It’s often hard to discover new music. I listen to music all the time; at home, at work, in the car, sometimes even to help me sleep. But without the ability to find new music, I would soon get bored of the same old play lists. I’ve tried different methods over the years to expand my musical tastes, so hopefully some of these can be useful to somebody else.
1) BBC iPlayer Radio
Now I’m not a great fan of everything played on mainstream radio stations, including the BBC ones, but I do really enjoy using the BBC iPlayer radio. Annoyingly the BBC seems to have the habit of putting all it’s niche shows on a stupids hours of the day, when nobody is listening, but with the iPlayer you can simple pick any of these shows from the last 7 days, and re-listen to it on your PC.
2) Music store latest releases
I find my local music stores pretty uninspiring at times, but it doesn’t stop me walking in to check out the new releases, and staff recommendations stand. They may only have a handful of CDs in them at a time, but every few weeks I will walk in, scoop up a copy of each CD, and stroll over to a listening post to review my selection.
There are many social music sites about, but I seem to have made the most use of Last.fm. A simple plug-in to iTunes allows it to monitor all the music I listen to on my PC and iPod, and uploads the data to the Last.fm website. It’s very interesting to be able to see some statistics on your listening habits, but it’s most useful feature is the ability to view the listening habits of people that are deemed statistically similar to you. You can browse through your musical neighbors, looking out for bands that they listen to but you are not familiar with, and then even listen to sample tracks of them using the built in music player.
Pandora is an automated music recommendation service, which allows you to input a band or track you enjoy, and it will build you a radio station of similar music for you to listen to. I used Pandora for about a year until sadly the service was restricted to only be available in the USA, although many similar services have popped up since, such as One Llama.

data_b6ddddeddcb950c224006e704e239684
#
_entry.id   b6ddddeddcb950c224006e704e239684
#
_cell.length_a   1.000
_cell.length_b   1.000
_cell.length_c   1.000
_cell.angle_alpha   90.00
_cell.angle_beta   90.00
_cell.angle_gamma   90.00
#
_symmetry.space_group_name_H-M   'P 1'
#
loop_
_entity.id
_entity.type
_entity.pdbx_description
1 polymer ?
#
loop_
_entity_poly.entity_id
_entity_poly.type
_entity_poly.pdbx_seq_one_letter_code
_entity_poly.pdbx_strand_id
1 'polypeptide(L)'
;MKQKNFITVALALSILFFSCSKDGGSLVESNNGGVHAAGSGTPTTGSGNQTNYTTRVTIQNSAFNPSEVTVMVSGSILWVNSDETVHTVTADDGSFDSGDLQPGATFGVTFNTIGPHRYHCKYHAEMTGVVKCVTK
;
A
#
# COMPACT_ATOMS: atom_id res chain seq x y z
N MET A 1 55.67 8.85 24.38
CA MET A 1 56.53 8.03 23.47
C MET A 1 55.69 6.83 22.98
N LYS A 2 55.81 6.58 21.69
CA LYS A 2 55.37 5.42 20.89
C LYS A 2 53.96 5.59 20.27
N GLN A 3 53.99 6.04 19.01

5) Go to gigs
Going to see a band you love live is fantastic, but often it’s easy to underestimate the support bands. Support bands tend to be up and coming, or local bands you wouldn’t normally run into, so are a great source of new sounds.
6) Pick up a music magazine
I confess I don’t often buy music magazines, as I find the articles a waste of time. It might sound cheap, but often in shops I will pick up a copy of Kerrang, or the NME, and flip through to the new releases section, have a quick read and then return it to the shelf. I make a mental note of the bands, and then look them up later on the Internet, when I get home.
I often use the iTunes store to search for and listen to samples of bands I’m investigating, such as ones I found on Last.fm. You may only have the ability to listen to short samples, but the iTunes catalog is vast, which means you’ve got a good chance of finding what your looking for. Once in a blue moon I even purchase using the store, as I’m to damn impatient, and can’t wait for a CD to be delivered.
I discovered Magnatune at work, where I use an Ubuntu based Linux box for my daily tasks. The latest version of Rhythmbox that comes with the operating system, has been integrated with the Magnatune service. Magnatune allows you to listen to all the music you want for free, and even purchase songs using a “Pay what you deem fair” system. The music isn’t very mainstream, but selecting a bunch of tracks and playing them on random keeps me entertained.
9) Put you MP3 Player on random
I have a large MP3 collection, which played end to end would span many weeks. It’s very easy to find you have music you hardly ever, or never listen to. Putting your player on random, can often help your rediscover some hidden gems.
10) Ask your friends
Don’t under estimate your friends or co-workers, even if they do seem to have lame taste in music. It’s good to take interest in what other people are listening to, as it helps you diversify your listening habits, and explore something you wouldn’t usually listen to.